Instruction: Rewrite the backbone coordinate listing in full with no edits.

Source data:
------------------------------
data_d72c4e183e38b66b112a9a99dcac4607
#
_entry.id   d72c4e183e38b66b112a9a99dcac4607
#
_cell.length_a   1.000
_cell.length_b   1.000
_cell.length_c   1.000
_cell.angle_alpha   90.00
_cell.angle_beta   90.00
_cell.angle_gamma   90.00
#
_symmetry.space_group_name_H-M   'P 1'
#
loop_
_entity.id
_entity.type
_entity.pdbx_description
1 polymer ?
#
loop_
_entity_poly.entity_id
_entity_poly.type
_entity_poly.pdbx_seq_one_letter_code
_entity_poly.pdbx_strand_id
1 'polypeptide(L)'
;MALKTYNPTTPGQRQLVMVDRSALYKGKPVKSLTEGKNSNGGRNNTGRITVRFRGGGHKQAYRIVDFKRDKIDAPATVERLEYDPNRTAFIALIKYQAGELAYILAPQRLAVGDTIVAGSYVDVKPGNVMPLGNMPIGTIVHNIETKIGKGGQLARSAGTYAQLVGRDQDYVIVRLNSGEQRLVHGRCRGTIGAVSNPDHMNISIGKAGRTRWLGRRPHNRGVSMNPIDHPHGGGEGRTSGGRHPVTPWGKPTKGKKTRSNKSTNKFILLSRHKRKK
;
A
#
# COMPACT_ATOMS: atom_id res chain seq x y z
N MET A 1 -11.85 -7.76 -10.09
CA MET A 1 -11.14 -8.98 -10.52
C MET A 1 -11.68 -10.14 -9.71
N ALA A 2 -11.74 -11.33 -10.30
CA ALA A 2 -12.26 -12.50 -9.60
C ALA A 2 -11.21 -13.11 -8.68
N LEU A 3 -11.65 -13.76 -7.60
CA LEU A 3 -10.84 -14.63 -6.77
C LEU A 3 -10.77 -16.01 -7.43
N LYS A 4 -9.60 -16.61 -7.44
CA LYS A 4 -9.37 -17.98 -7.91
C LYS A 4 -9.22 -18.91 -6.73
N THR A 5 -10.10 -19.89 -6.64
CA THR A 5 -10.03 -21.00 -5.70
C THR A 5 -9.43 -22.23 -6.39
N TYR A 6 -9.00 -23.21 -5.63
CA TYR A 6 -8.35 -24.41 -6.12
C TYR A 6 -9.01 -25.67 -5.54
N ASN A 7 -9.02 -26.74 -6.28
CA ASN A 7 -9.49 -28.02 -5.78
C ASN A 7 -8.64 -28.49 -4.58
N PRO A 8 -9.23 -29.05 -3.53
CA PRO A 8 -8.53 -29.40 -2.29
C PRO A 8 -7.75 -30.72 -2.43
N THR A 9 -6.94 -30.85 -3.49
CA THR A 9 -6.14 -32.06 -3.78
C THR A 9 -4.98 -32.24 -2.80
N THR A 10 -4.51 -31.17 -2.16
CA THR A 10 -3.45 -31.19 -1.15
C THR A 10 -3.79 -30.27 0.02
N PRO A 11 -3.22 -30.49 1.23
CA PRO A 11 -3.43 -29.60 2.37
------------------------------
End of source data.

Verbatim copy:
data_d72c4e183e38b66b112a9a99dcac4607
#
_entry.id   d72c4e183e38b66b112a9a99dcac4607
#
_cell.length_a   1.000
_cell.length_b   1.000
_cell.length_c   1.000
_cell.angle_alpha   90.00
_cell.angle_beta   90.00
_cell.angle_gamma   90.00
#
_symmetry.space_group_name_H-M   'P 1'
#
loop_
_entity.id
_entity.type
_entity.pdbx_description
1 polymer ?
#
loop_
_entity_poly.entity_id
_entity_poly.type
_entity_poly.pdbx_seq_one_letter_code
_entity_poly.pdbx_strand_id
1 'polypeptide(L)'
;MALKTYNPTTPGQRQLVMVDRSALYKGKPVKSLTEGKNSNGGRNNTGRITVRFRGGGHKQAYRIVDFKRDKIDAPATVERLEYDPNRTAFIALIKYQAGELAYILAPQRLAVGDTIVAGSYVDVKPGNVMPLGNMPIGTIVHNIETKIGKGGQLARSAGTYAQLVGRDQDYVIVRLNSGEQRLVHGRCRGTIGAVSNPDHMNISIGKAGRTRWLGRRPHNRGVSMNPIDHPHGGGEGRTSGGRHPVTPWGKPTKGKKTRSNKSTNKFILLSRHKRKK
;
A
#
# COMPACT_ATOMS: atom_id res chain seq x y z
N MET A 1 -11.85 -7.76 -10.09
CA MET A 1 -11.14 -8.98 -10.52
C MET A 1 -11.68 -10.14 -9.71
N ALA A 2 -11.74 -11.33 -10.30
CA ALA A 2 -12.26 -12.50 -9.60
C ALA A 2 -11.21 -13.11 -8.68
N LEU A 3 -11.65 -13.76 -7.60
CA LEU A 3 -10.84 -14.63 -6.77
C LEU A 3 -10.77 -16.01 -7.43
N LYS A 4 -9.60 -16.61 -7.44
CA LYS A 4 -9.37 -17.98 -7.91
C LYS A 4 -9.22 -18.91 -6.73
N THR A 5 -10.10 -19.89 -6.64
CA THR A 5 -10.03 -21.00 -5.70
C THR A 5 -9.43 -22.23 -6.39
N TYR A 6 -9.00 -23.21 -5.63
CA TYR A 6 -8.35 -24.41 -6.12
C TYR A 6 -9.01 -25.67 -5.54
N ASN A 7 -9.02 -26.74 -6.28
CA ASN A 7 -9.49 -28.02 -5.78
C ASN A 7 -8.64 -28.49 -4.58
N PRO A 8 -9.23 -29.05 -3.53
CA PRO A 8 -8.53 -29.40 -2.29
C PRO A 8 -7.75 -30.72 -2.43
N THR A 9 -6.94 -30.85 -3.49
CA THR A 9 -6.14 -32.06 -3.78
C THR A 9 -4.98 -32.24 -2.80
N THR A 10 -4.51 -31.17 -2.16
CA THR A 10 -3.45 -31.19 -1.15
C THR A 10 -3.79 -30.27 0.02
N PRO A 11 -3.22 -30.49 1.23
CA PRO A 11 -3.43 -29.60 2.37